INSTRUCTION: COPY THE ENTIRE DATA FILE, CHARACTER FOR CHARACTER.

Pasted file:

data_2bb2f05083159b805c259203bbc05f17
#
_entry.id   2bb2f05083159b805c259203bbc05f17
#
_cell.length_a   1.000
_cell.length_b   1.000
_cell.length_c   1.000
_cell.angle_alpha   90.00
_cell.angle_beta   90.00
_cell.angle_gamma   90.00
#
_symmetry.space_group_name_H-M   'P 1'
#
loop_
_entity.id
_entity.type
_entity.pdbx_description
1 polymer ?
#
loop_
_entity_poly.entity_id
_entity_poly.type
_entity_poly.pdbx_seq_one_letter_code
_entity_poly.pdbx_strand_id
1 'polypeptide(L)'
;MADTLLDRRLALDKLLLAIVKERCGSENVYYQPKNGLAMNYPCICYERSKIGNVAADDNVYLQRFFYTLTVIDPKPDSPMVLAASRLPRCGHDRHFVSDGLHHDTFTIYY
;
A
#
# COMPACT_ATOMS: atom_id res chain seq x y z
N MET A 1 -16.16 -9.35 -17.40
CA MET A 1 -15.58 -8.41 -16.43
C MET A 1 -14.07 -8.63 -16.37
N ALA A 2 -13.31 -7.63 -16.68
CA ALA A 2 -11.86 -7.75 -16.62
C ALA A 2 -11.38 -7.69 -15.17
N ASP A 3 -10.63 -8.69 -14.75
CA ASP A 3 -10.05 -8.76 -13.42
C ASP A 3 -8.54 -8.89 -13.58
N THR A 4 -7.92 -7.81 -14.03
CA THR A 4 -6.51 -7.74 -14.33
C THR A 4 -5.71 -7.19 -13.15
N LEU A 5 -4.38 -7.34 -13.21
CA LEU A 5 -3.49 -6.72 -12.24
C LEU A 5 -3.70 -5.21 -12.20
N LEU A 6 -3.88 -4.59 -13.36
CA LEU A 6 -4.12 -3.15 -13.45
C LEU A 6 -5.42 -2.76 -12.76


data_2bb2f05083159b805c259203bbc05f17
#
_entry.id   2bb2f05083159b805c259203bbc05f17
#
_cell.length_a   1.000
_cell.length_b   1.000
_cell.length_c   1.000
_cell.angle_alpha   90.00
_cell.angle_beta   90.00
_cell.angle_gamma   90.00
#
_symmetry.space_group_name_H-M   'P 1'
#
loop_
_entity.id
_entity.type
_entity.pdbx_description
1 polymer ?
#
loop_
_entity_poly.entity_id
_entity_poly.type
_entity_poly.pdbx_seq_one_letter_code
_entity_poly.pdbx_strand_id
1 'polypeptide(L)'
;MADTLLDRRLALDKLLLAIVKERCGSENVYYQPKNGLAMNYPCICYERSKIGNVAADDNVYLQRFFYTLTVIDPKPDSPMVLAASRLPRCGHDRHFVSDGLHHDTFTIYY
;
A
#
# COMPACT_ATOMS: atom_id res chain seq x y z
N MET A 1 -16.16 -9.35 -17.40
CA MET A 1 -15.58 -8.41 -16.43
C MET A 1 -14.07 -8.63 -16.37
N ALA A 2 -13.31 -7.63 -16.68
CA ALA A 2 -11.86 -7.75 -16.62
C ALA A 2 -11.38 -7.69 -15.17
N ASP A 3 -10.63 -8.69 -14.75
CA ASP A 3 -10.05 -8.76 -13.42
C ASP A 3 -8.54 -8.89 -13.58
N THR A 4 -7.92 -7.81 -14.03
CA THR A 4 -6.51 -7.74 -14.33
C THR A 4 -5.71 -7.19 -13.15
N LEU A 5 -4.38 -7.34 -13.21
CA LEU A 5 -3.49 -6.72 -12.24
C LEU A 5 -3.70 -5.21 -12.20
N LEU A 6 -3.88 -4.59 -13.36
CA LEU A 6 -4.12 -3.15 -13.45
C LEU A 6 -5.42 -2.76 -12.76